Because of that, the professor focussed on a drug with a long-term effect: lanadelumab. This drug is supposed to inhibit the production of bradykinin, but a first study – financed by ZonMW – didn’t show the hoped-for effect. ‘It has no effect on the concentration of bradykinin in the blood. We had to go back to the drawing board.’
‘COVID opens up a whole new field’
That isn’t bad, says Van de Veerdonk. In fact, he is fond of those kinds of complex puzzles. It makes him wonder whether the whole mechanism of blood vessel dilation might just work a little differently than expected. That is precisely why he followed up his choice for internal medicine with immunology, and finally opted for the opportunity of a professorship. ‘I’m an immensely curious person and always wanted to know how things work.’ Immunology, with all its complexity, provides more than enough room for this. ‘COVID opens up a whole new field.’
The nice thing about immunology is, he explains further, that colleagues sometimes ask for a second opinion on admitted patients that show symptoms that they don’t understand. A bit like the eponymous dr. House from the early-2000s television show. ‘It regularly turns out that something is wrong with their immune system.’ Like in the case of the two young brothers, not even 35, that had to be put on a ventilator because of corona last year. It turned out that they had a genetic abnormality that disrupted their immune system. Those insights resulted in publications in, among others, the leading medical journal JAMA.
At the end of the day, however, Van de Veerdonk is working primarily for his patients. Working exclusively on fundamental research questions without a clear link to clinical practice wouldn’t make him happy. ‘I’m a different type, really. For me, a research question starts with the patient, and answering it comes right back to the patient as well – in the most optimal case, in the form of treatment.’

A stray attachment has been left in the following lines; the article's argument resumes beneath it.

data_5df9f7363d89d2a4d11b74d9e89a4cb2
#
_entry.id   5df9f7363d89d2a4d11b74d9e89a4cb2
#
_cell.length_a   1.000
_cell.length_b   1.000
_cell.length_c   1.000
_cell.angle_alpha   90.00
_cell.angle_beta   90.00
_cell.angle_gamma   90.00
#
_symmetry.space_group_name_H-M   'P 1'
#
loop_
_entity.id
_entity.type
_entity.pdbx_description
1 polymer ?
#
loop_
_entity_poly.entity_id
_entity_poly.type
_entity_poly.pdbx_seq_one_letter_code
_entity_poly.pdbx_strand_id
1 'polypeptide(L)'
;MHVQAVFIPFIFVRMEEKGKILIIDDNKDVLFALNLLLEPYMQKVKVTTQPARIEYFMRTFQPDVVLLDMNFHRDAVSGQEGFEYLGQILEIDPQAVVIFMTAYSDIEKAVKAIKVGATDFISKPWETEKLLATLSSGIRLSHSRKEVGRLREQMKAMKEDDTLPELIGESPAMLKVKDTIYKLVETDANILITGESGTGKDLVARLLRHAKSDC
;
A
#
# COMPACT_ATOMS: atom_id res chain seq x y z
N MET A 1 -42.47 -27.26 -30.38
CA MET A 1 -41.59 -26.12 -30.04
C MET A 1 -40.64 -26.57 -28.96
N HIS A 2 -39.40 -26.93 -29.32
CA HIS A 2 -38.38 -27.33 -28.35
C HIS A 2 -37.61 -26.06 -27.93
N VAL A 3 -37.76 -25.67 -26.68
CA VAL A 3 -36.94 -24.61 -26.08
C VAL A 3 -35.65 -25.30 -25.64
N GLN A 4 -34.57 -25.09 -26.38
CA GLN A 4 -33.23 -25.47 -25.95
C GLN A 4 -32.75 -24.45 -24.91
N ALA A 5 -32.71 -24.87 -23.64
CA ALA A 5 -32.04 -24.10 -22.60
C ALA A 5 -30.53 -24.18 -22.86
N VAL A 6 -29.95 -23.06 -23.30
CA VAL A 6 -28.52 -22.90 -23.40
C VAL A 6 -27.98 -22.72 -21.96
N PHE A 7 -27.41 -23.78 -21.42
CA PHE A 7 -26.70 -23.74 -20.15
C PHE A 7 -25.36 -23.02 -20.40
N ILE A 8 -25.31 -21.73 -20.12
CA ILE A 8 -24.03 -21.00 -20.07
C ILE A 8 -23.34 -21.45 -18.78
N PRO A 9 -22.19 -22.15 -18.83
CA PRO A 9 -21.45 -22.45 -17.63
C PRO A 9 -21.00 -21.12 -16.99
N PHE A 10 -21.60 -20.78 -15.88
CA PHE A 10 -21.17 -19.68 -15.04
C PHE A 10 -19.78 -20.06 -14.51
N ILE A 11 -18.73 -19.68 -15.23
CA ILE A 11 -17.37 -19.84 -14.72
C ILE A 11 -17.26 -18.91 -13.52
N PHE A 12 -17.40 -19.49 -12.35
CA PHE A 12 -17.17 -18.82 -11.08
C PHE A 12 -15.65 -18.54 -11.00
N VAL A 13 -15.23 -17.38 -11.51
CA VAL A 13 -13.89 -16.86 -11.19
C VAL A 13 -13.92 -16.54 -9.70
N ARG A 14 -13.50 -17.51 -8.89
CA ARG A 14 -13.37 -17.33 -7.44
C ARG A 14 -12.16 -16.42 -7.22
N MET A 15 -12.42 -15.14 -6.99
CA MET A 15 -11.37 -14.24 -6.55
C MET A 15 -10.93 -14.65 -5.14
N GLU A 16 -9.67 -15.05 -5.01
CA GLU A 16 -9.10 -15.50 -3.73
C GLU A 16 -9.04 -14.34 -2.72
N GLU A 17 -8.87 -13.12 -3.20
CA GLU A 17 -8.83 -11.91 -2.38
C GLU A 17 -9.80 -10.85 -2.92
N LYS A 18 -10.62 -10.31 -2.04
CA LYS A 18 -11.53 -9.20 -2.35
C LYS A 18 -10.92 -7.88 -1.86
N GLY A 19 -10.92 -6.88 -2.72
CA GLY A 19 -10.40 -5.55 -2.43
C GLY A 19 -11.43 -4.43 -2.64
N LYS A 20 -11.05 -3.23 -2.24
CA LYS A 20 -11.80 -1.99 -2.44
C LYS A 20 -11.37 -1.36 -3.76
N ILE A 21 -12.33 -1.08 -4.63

Frank van de Veerdonk (1975) studied medicine at the Vrije Universiteit Amsterdam. After that, he worked at the Jeroen Bosch Hospital in Den Bosch. Since 2005, he has been working for the Radboudumc. Here, he specialized in internal medicine and completed his doctorate in 2011. Since then, he is an internist-infectiologist and works as a researcher and a clinical practitioner. On the 1st of November 2021, he became the professor for Immunotherapy for Infectious Diseases. In 2020, Van de Veerdonk received the Hermesdorfprijs from Radboud University, together with a team of other COVID-researchers from the Radboudumc, including Mihai Netea, Roger Brüggemann, Leo Joosten and Alexander Hoischen.
His commitment to clinical applications of medical research is shared with his regular colleagues such as, among others, Mihai Netea and Jos van der Meer. The latter of whom, professor emeritus for infectiology, brought him to Nijmegen in 2005.
One of his goals as a professor is to further advance this application-oriented approach to research. ‘I think that this approach is one of our strong points here in Nijmegen. We want to understand mechanisms of illnesses and apply those insights to clinical practice.’